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Saunders: We must not rest until all public service workers have a seat at the table

AFSCME President Lee Saunders delivers an inspiring keynote address on Monday. Photo credit: Terrell Halsey
Saunders: We must not rest until all public service workers have a seat at the table
By AFSCME Staff ·

AFSCME President Lee Saunders on Monday highlighted the sacrifices public service workers nationwide have made since the pandemic began, the challenges we have overcome and the victories we have achieved. He said we must not give up until all public service workers have a seat at the table.

In his keynote address to delegates, alternates and guests attending AFSCME’s 45th International Convention in Philadelphia, Saunders said our union “will not rest until everyone who works in public service has collective bargaining. Because we deserve to be at the table and not on the menu!”

He added that “we have no greater obligation – and there is no greater illustration of our strength – than to grow our union by asking more public service workers to hop on board the Green Machine. Organizing – it is the lifeblood of our union.”

AFSCME has been busy organizing since our last in-person convention, Saunders said. Nearly 42,000 new members have organized with AFSCME since the beginning of the pandemic.

Among those who are joining our union are hospital and health care workers such as the registered nurses, mental health specialists and community residence counselors at McLean Hospital in Massachusetts who have, as Saunders put it, “prevailed over a ruthless union-busting campaign” to join AFSCME Council 93.

They also include cultural workers like employees of the Philadelphia Museum of Art who are now members of AFSCME Local 397 (District Council 47). They voted to form their own union two years ago and are fighting to get their first contract. Management, Saunders said, is “paying a high-priced union buster instead of paying their workers a living wage.” He encouraged delegates to join him at a rally on Wednesday to support the Philadelphia Museum of Art Museum Union in this struggle.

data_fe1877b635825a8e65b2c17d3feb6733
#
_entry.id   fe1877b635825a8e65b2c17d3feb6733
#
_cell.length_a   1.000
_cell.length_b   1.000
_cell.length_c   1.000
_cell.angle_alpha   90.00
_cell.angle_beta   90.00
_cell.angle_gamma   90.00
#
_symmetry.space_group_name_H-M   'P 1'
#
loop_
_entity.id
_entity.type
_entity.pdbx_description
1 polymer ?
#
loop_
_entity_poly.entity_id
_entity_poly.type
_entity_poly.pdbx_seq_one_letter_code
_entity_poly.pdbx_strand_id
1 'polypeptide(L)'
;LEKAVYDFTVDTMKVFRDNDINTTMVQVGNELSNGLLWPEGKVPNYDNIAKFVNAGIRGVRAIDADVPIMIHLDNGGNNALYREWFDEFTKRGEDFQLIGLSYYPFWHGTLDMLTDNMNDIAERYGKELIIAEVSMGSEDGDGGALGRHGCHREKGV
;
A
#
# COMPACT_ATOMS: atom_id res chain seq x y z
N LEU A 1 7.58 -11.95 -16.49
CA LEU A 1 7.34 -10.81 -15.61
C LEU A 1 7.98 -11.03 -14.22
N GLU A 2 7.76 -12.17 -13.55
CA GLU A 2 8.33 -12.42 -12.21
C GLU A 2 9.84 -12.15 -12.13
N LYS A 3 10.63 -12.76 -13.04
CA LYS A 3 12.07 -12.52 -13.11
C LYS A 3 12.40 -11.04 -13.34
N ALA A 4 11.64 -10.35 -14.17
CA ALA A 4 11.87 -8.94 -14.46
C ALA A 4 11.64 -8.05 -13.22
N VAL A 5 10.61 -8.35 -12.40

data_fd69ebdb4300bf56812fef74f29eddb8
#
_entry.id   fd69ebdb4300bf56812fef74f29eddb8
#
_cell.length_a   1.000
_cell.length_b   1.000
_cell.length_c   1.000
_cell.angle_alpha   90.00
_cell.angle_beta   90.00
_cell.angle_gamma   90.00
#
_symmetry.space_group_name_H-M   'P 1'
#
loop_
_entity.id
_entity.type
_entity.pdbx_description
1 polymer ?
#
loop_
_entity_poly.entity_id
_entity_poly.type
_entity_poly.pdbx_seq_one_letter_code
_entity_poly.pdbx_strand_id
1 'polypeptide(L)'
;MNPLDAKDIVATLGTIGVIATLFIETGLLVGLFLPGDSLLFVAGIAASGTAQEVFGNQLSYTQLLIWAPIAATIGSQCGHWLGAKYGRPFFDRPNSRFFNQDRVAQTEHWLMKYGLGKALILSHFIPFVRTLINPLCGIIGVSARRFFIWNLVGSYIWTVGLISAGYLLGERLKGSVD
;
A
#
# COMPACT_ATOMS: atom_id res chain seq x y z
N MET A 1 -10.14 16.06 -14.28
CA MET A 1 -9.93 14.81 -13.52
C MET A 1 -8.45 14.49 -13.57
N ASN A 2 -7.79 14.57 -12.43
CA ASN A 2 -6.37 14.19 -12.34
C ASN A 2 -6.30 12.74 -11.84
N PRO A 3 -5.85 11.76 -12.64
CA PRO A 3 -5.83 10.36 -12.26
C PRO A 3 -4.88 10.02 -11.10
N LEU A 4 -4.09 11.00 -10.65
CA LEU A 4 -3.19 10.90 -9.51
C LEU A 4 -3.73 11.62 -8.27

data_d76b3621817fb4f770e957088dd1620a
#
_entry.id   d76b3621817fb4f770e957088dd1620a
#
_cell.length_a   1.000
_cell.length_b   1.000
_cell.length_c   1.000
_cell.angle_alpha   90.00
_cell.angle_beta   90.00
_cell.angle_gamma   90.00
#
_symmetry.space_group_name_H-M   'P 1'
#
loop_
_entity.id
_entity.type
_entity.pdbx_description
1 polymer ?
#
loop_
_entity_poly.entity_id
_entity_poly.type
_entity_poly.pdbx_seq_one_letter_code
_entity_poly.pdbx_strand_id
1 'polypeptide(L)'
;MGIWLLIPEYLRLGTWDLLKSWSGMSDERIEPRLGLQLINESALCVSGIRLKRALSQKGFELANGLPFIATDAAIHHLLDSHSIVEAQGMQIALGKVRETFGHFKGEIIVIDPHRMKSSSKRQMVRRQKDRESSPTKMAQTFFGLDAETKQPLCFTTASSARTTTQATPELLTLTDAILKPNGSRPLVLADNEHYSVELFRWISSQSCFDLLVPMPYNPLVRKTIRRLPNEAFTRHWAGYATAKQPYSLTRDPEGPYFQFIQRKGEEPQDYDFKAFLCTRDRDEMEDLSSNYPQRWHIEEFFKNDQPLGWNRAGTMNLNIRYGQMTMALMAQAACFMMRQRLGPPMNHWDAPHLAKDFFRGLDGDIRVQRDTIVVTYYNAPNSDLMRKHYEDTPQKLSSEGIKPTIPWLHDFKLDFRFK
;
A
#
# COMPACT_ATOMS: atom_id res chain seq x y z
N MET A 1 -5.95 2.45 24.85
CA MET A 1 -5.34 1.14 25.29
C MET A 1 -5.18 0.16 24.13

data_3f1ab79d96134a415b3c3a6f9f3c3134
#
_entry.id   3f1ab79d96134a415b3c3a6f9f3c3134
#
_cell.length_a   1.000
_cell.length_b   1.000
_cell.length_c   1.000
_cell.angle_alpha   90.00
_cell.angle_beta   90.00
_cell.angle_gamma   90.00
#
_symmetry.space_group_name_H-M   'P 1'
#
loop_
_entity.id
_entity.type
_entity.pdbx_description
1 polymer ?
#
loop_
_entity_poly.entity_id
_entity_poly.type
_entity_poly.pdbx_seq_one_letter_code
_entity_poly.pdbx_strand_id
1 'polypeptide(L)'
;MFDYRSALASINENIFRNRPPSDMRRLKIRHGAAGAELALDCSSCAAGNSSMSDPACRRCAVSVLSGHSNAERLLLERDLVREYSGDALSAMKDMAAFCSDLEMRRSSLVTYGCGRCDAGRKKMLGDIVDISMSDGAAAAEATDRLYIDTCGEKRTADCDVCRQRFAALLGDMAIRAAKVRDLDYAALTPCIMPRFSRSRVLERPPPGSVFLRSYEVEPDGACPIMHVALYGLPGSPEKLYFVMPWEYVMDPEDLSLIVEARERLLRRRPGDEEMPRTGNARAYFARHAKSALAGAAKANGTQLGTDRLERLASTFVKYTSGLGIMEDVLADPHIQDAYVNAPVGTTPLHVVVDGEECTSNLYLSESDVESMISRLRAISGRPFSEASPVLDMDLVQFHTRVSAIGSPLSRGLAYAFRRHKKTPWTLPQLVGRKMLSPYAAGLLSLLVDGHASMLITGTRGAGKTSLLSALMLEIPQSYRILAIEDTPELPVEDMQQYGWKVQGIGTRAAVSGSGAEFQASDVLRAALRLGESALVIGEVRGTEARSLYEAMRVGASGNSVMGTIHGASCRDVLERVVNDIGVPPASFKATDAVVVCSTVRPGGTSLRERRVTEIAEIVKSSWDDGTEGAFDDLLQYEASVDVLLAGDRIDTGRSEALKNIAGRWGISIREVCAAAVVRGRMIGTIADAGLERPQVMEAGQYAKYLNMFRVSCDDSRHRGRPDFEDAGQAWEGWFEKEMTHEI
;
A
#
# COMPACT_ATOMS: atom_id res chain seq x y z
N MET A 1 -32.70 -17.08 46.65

In California, 40,000 child care providers voted to form Child Care Providers United. They negotiated and ratified their first contract, winning raises of 15% or more, among other things.

In Nevada, members of AFSCME Local 4041 exercised their newly won collective bargaining rights to achieve what Saunders called “a deal that stacks up favorably next to some of our best state contracts.”

The list of victories in the field runs parallel to ones at the federal level. With our political strength, including a robust PEOPLE program, we helped elect the most pro-worker, pro-union White House of our lifetimes.

In addition, we helped push through transformational new laws such as the American Rescue Plan and the Infrastructure Investment and Jobs Act.

But the strength of AFSCME members is most evident in their daily work, the public services they provide their communities 24/7 despite the health risks to themselves and their loved ones.

“Every one of you here – and every one of our 1.4 million members – has a pandemic story to tell,” Saunders said. “The guts and grit you have shown are nothing short of astonishing. You have never made me prouder or inspired me more.”

The strength of our union, Saunders concluded, comes from the support we offer each other, our union and our communities even in the toughest of times.

“AFSCME family, above all, our strength comes from our unity and solidarity, the confidence of knowing I have your back and you have mine,” he said. “That there is always a convoy behind you. That you’re never alone in the fight. That we’re always all together.”

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